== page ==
Friday, May 02, 2008

Is LTE too LATE?

Mobile wireless standards seem to be a hodge podge of alphabet soup technologies. There's 1xRTT, EVDO Revs 0, A, B & C, GPRS, UMTS, HSDPA, EDGE, and LTE. Why so many? For the same reason that there was Pentium I, II, III and IV, just to mention a very few of the CPUs that came and went in the last quarter century. While PC designs have achieved a certain level of maturity, wireless broadband is still scrambling up the learning curve. The latest that has mobile content providers drooling is called LTE. But is LTE really the next big thing or is it too LITE or too LATE?

The acronym LTE stands for Long Term Evolution. But evolution of what? GSM data networks, that's what. Even beyond GSM networks. It's intended to be worldwide standard for mobile communications created by the the 3rd Generation Partnership Project (3GPP), a collaborative project among telecommunications organizations. In the long run, or should we say long term, LTE will supersede a potpourri of other standards including GPRS, EDGE, HSDPA, HSUPA & HSPA+. Some of these are familiar. Others you may have never heard of. If LTE evolves fast enough to kill off these lower species, you may never get familiar with them.

Perhaps the most familiar of this group is EDGE or Enhanced Data rates for GSM Evolution. This is the wireless broadband standard implemented in the Apple iPhone. AT&T is the largest GSM carrier in the United States. It's a well established technology, but just barely qualifies as broadband. Download speeds are up to 237 Kbps, typically half that. This is why iPhone users are screaming for 3G.

HSDPA or High Speed Downlink Packet Access would be the next upgrade. This standard picks up where EDGE leaves off and ramps broadband speeds up to a theoretical maximum of 14.4 Mbps. Quite an increase. In practical use, the download speed you'd experience is likely to be half that or less. Still, Mbps instead of Kbps. Who could ask for more?

At some point, you'll be the one asking for more. We're use to stifled bandwidth and especially stifled mobile bandwidth. That's why we've settled for "mobile" browsers, text messaging, and email. The nice thing about the iPhone is that if you run out of patience waiting for pages to load, you can always get a coffee or some lunch and use the restaurant's free WiFi to get some decent bandwidth. But then it's time to hit the road again and there goes your Internet experience.

Deploying HSDPA and its upgrades will support today's applications. You'll be able to get mobile performance that feels similar to WiFi hotspots. But carriers will still be playing catch-up as customers become enamored with new high bandwidth applications, such as HDTV, and wonder why they still feel stifled.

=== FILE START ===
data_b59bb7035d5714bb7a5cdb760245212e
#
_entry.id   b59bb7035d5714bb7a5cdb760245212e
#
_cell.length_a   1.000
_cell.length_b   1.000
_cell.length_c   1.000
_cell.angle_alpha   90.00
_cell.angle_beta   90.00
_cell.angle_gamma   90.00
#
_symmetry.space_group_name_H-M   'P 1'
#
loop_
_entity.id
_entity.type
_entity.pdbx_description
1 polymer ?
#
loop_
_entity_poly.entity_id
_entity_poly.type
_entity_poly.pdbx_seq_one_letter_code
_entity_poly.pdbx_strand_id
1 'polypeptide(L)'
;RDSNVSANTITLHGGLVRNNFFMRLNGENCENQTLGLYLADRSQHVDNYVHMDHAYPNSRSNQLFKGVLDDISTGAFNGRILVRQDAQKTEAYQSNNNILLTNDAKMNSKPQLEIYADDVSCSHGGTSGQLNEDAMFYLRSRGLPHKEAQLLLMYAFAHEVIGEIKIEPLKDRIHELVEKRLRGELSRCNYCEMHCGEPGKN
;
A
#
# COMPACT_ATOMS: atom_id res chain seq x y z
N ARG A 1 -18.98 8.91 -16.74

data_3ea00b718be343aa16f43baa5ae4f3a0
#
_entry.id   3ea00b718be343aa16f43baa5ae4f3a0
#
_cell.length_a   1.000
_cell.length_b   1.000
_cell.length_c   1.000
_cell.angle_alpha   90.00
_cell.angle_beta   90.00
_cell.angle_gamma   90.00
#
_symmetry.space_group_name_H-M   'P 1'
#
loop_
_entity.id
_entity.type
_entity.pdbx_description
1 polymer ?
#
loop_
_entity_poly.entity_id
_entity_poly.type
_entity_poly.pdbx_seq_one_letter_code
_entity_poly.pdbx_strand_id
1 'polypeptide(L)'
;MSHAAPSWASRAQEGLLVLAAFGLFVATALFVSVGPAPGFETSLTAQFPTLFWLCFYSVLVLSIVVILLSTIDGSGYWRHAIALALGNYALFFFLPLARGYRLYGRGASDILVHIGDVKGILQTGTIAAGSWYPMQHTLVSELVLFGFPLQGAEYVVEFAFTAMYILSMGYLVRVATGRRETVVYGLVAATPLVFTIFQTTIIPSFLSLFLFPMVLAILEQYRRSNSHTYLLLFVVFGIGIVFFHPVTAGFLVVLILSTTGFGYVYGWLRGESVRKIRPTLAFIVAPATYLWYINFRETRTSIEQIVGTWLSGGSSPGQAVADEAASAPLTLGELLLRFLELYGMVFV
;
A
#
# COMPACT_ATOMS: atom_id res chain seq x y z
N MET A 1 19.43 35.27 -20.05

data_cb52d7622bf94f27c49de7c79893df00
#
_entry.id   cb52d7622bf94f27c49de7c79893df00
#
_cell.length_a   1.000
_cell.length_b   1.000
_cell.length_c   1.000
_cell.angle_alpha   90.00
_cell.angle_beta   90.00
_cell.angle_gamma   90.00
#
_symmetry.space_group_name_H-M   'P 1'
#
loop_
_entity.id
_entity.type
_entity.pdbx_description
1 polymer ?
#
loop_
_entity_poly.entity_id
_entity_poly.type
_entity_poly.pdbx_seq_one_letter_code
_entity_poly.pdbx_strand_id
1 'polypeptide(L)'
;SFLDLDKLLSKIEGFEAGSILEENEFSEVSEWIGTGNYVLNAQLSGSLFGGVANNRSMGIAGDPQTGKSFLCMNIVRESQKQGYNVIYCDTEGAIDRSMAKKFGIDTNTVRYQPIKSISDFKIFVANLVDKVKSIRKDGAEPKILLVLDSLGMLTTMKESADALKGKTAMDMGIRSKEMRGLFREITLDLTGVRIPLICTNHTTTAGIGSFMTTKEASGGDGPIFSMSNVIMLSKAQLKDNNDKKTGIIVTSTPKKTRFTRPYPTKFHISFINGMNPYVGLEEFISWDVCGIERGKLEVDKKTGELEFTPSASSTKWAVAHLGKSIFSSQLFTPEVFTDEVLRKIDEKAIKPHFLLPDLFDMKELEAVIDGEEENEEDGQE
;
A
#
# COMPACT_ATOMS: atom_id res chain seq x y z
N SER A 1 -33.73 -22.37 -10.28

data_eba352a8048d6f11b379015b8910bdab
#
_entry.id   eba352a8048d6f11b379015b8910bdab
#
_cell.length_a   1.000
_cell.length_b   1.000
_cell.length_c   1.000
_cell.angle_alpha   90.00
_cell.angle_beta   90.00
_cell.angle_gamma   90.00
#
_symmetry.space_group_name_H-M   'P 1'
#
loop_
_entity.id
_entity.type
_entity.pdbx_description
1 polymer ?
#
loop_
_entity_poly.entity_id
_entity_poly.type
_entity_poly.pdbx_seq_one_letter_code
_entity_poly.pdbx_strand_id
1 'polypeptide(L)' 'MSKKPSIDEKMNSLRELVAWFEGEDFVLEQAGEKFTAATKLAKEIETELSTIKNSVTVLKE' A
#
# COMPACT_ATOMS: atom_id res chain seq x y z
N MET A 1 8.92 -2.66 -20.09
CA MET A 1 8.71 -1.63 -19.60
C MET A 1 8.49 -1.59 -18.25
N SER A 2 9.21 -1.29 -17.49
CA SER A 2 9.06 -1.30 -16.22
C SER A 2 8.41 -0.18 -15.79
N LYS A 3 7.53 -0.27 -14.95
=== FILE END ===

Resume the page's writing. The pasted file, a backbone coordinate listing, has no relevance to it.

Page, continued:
Carriers such as AT&T with plans to deploy LTE networks hope to get ahead of the curve. That's what the "long" in long term evolution implies. Imagine having 300 Mbps download speeds at your command. That's along with 75 Mbps upload. True, that's likely to be the performance you'd get right under the tower with nobody else on the channel and no breezes blowing. But still, it's 300 Mbps.

Interestingly, the real powerhouse wireless technology being touted for mobile applications has a maximum download speed of about the same 75 Mbps that LTE offers on the upload channel. That's WiMAX. WiMAX is on its way and we might see Sprint's network in operation this year. That is, if the money holds out.

LTE offers another intriguing characteristic. It has low delay times or latency. How low? How about 10 msec? You're lucky to get under 100 msec on wireline Internet services. The high speed link coupled with low latency characteristics makes LTE a good candidate for lots of new applications, especially real time applications. That suggests not only VoIP telephony but high resolution video conferencing as well. Also real time gaming, television and video on demand, medical imaging and engineering file transfers.

I think it's clear that LTE is certainly not LITE when it comes to performance. It's not too LATE either. WiMAX is taking its good old time rolling out and EVDO Rev C, which might also be a competitor, is also nowhere to be seen. That leaves a nice window of opportunity for LTE just as higher bandwidths are starting to become necessary for more demanding applications.

Follow Telexplainer on Twitter